There are also bhangra and desi music pioneers in greater Vancouver, who’ve laid the groundwork since the late 1980s, and have made their presence known abroad: Surrey-raised superstar Jaswinder Singh “Jazzy B” Bains, the self-styled “President of bhangra”; Surrey-based religious singer K.S. Makhan; actor and singer Sarbjit Cheema; Richmond, BC, brothers Kamal Heer and Manmohan Waris; and Burnaby’s Harbhajan Mann.

But despite a lengthy history and a highly concentrated talent pool, bhangra musicians go virtually unnoticed in their Canadian homeland. It’s a perception Delhi 2 Dublin founder and leader Tarun Nayar, who doubles as the artistic director of the City of Bhangra Festival held annually in June, hopes to change. To that end, he’s produced a Telus-financed documentary Bhangra City, which documents the music so overlooked in the province, premiering June 12 at the Van City Theatre, during the 2017 festival. SOCAN A&R Administrator Melissa Cameron will attend a desi music incubator during the festival, on June 11 at the Surrey Arts Centre.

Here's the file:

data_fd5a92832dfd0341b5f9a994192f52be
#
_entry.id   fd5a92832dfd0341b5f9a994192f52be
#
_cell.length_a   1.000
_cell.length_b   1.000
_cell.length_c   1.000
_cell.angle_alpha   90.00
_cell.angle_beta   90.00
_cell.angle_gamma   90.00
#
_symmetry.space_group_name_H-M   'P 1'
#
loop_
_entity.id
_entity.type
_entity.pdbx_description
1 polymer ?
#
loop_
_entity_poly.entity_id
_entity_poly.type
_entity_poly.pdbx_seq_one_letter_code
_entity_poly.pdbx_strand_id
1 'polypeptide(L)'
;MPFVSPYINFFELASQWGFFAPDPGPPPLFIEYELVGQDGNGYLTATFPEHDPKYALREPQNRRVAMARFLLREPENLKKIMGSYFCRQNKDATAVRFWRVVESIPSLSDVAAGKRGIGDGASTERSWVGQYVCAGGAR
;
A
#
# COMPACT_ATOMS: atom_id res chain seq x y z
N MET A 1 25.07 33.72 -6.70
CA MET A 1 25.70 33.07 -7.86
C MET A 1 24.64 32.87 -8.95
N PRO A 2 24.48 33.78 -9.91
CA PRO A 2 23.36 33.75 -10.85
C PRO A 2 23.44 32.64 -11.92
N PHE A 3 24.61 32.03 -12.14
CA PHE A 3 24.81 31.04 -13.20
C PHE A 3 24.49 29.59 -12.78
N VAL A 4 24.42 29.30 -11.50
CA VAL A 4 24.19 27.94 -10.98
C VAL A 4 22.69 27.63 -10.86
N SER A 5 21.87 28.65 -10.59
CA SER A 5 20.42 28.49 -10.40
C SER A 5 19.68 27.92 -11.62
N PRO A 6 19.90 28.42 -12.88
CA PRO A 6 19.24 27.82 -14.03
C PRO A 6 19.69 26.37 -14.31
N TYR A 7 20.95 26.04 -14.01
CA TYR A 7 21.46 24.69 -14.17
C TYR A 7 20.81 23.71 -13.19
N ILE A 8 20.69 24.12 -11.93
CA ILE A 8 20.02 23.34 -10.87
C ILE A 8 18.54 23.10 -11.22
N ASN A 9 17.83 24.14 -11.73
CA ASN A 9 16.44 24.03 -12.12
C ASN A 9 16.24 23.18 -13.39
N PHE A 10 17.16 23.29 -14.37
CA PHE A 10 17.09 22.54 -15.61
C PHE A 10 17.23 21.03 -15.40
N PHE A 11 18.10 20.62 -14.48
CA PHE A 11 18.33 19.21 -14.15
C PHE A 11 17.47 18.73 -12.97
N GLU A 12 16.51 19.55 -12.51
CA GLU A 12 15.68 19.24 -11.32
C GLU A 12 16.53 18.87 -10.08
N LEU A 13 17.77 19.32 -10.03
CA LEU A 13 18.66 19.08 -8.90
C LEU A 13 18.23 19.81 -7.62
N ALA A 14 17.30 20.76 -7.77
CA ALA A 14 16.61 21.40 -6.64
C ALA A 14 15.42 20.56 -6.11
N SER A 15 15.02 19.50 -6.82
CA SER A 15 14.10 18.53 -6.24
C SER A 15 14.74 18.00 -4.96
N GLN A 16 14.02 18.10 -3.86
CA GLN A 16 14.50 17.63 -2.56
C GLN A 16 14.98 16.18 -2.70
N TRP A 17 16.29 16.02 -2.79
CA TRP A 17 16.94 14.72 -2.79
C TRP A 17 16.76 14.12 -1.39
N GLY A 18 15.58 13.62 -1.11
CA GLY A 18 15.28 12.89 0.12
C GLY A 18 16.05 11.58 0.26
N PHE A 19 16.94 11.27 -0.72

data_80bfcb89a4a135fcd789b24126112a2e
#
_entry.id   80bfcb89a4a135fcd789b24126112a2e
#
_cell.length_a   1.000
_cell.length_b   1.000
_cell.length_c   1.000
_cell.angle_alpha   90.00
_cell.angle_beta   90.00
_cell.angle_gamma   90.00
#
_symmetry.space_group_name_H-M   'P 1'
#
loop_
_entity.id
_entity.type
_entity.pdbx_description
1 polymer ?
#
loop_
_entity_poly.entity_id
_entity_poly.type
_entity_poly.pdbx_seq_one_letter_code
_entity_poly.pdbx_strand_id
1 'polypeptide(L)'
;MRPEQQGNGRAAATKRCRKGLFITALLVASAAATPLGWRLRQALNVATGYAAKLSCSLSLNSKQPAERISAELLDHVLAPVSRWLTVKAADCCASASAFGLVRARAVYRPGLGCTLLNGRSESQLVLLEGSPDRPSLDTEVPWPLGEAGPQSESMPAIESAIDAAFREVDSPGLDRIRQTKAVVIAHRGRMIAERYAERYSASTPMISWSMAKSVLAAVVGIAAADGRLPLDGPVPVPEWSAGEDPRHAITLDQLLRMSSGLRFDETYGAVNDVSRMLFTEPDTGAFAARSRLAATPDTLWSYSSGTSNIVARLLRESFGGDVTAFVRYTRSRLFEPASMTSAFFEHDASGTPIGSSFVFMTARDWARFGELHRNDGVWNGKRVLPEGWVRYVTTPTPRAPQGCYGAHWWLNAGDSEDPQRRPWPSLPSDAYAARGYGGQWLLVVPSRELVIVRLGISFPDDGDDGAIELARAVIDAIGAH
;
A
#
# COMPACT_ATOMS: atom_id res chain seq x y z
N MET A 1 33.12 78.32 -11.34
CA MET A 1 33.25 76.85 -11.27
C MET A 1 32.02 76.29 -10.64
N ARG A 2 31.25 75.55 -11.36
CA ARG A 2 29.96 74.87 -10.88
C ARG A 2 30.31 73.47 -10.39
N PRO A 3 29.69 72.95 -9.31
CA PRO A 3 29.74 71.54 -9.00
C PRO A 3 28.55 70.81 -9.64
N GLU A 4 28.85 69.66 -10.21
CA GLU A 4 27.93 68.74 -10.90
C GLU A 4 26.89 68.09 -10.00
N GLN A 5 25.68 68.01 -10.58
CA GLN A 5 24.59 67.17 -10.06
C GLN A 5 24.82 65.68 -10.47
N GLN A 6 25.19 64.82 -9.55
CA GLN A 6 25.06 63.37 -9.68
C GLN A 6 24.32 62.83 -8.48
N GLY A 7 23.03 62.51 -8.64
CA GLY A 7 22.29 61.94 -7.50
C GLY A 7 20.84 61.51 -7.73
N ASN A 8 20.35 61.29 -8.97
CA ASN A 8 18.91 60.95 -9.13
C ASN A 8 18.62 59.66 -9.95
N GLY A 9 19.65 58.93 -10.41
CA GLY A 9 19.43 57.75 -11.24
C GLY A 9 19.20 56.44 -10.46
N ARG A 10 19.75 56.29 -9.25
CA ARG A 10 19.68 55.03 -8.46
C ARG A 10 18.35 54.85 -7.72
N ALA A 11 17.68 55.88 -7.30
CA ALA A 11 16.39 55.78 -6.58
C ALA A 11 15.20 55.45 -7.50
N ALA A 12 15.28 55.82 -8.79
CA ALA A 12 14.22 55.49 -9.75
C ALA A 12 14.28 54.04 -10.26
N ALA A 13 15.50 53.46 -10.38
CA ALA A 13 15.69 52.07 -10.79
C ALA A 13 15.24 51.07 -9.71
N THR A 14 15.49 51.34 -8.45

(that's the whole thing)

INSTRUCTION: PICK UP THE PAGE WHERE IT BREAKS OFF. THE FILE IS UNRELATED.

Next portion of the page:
“It’s about what’s going on with this hidden sub-culture of Punjabi music in Vancouver, that has produced some of the biggest names in Punjabi pop: people who are getting tens, hundreds of millions of plays on YouTube, and yet are totally unrecognized in Vancouver,” says Nayar. “All of them have a home base in the lower mainland, but they’re absent from what we think of as the music industry. The bhangra scene here has been relatively strong since the early ‘80s, so there’s a huge resource of people here that haven’t really been tapped into.”